- Women’s History Month at New York Public Library
- 13 Empowering Memoirs Written by Women
- What Is Women’s Fiction?
- Again and Again, Literature Provides an Outlet for the Upended Lives of Refugees
- Eleven Over Sixty: A Reading List of Later in Life Debuts
- 15 Books About Lesser-Known Women Who Made History
- Resist Tyranny, Read Dangerously
- How BookTok changed Book of the Month’s influencer marketing strategy
“This March, The New York Public Library celebrates Women’s History Month with recommended reading, spotlights on significant women librarians from our 125 year history, events and programs, and more.”
Categories: Literary History, Literary Criticism
In honor of Women’s History Month.
Categories: Memoir, Book Recommendations
Ever since I can remember, people have been using the term women’s fiction while at the same time arguing over what the term really means. Here Kendra Winchester digs in with an interesting discussion on what the term both can and should mean. I love her conclusion:
As the genre has changed over time, women’s fiction has become less about centering women per se. Women’s fiction focuses on aspects of humanity — love, family, relationships — that society has traditionally viewed as more “womanly” traits. But women aren’t the only people who have deep emotional experiences and want to read about them. These stories aren’t just about women or for women; they’re about being human, with all of the glorious messiness that comes with it.
Categories: Fiction, Literary History, Literary Criticism, Writing
“The current flood of refugees from Ukraine is a reminder of how much of literature is fueled by such crises and their aftermaths.”
Dwight Garner, a book critic for the New York Times, discusses how literature has, throughout history, been a vehicle “to capture the experience of the outsider, the exile, the parched traveler, the wanderer, the migrant.”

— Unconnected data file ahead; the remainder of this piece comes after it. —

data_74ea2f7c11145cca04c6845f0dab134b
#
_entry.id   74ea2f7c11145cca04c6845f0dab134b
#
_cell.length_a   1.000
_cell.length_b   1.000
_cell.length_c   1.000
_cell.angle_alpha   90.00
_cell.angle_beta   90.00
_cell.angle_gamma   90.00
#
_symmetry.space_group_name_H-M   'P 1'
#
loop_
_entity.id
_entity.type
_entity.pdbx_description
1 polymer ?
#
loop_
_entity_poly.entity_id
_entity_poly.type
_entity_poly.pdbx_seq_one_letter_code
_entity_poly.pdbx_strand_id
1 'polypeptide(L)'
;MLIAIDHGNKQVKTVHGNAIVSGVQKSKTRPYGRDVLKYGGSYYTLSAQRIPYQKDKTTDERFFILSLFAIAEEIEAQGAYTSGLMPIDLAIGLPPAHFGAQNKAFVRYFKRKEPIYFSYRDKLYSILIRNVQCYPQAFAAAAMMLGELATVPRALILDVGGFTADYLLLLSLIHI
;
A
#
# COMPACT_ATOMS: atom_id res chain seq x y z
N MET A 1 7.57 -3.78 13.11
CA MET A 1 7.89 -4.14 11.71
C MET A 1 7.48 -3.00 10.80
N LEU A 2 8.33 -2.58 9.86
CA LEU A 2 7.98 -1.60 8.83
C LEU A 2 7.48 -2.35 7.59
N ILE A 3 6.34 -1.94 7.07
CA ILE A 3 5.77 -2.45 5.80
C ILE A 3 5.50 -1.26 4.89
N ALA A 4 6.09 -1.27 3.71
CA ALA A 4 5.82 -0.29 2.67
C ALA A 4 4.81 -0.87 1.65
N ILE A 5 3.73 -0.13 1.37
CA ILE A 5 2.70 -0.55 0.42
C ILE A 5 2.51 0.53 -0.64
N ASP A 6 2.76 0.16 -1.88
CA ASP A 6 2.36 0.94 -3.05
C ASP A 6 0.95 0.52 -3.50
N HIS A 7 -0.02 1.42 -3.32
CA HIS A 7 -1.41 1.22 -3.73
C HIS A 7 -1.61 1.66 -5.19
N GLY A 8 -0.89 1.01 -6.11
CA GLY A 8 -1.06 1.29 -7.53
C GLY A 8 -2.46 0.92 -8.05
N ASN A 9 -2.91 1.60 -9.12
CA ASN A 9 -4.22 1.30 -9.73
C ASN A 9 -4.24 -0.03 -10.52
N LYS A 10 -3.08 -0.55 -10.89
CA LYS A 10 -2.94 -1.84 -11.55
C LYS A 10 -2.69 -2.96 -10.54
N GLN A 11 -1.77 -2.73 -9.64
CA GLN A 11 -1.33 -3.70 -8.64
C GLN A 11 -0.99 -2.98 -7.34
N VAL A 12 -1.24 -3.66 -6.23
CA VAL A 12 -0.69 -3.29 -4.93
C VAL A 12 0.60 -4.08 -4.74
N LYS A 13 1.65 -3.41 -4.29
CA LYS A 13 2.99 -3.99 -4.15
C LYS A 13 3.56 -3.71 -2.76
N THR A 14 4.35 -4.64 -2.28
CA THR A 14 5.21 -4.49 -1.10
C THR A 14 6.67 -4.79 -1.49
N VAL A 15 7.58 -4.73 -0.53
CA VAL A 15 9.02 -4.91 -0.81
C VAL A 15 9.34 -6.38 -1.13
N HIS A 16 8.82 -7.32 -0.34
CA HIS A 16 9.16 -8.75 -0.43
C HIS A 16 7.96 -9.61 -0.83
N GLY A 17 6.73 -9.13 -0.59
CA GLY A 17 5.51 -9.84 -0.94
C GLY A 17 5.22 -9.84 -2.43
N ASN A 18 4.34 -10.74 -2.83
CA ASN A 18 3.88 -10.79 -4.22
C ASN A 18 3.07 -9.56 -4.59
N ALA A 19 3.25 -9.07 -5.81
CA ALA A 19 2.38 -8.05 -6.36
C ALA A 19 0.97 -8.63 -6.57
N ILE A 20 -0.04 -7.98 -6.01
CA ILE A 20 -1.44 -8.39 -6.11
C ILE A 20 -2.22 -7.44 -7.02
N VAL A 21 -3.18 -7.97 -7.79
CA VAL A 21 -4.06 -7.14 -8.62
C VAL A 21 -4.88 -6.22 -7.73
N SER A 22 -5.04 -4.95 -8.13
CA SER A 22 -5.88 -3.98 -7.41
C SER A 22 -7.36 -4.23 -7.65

Joyce Carol Oates was surely correct when she wrote, “Reading is the sole means by which we slip, involuntarily, often helplessly, into another’s skin, another’s voice, another’s soul.”
Categories: Life Stories in Literature, Literary History, Literary Criticism, Writing
Kathleen Stone recently published her first book, They Called Us Girls: Stories of Female Ambition from Suffrage to Mad Men. “With a career in law behind her and over 60 herself, she was thrilled to discover 11 other writers who debuted between 60 and 93 years of age.”
Categories: Life Stories in Literature, Literary History, Literary Criticism, Writing, Fiction, Memoir, Publishing
One of the most important aspects of Life Stories in Literature is the recent trend of books written to tell the stories of accomplishments of “women who made an impact on history, but were forgotten, erased, or misrepresented.”
In honor of Women’s History Month, Senjuti Patra lists some of these “empowering and inspiring” books that “drive home the importance of social justice and inclusion.”
Categories: Life Stories in Literature, Literary History, Literary Criticism
Jacqueline Alnes talks with author Azar Nafisi about Nafisi’s recent book Read Dangerously: The Subversive Power of Literature in Troubled Times.
Ranging from what it means to live life during a pandemic to the importance of paying attention, particularly while living on the cusp of a totalitarian state, to the ways in which bearing witness to the world through literature can be a form of activism, Nafisi writes with empathy. She also offers hard-won hope to readers through her work.
Categories: Life Stories in Literature, Writing, Reading
“BookTok” is the name given to people who post about books on the social platform TikTok. In this article Phoebe Bain explains how Book of the Month, a literary subscription service, has begun using the BookTok community as influencers.
Categories: Book Recommendations, Book News, Publishing, Reading
© 2022 by Mary Daniels Brown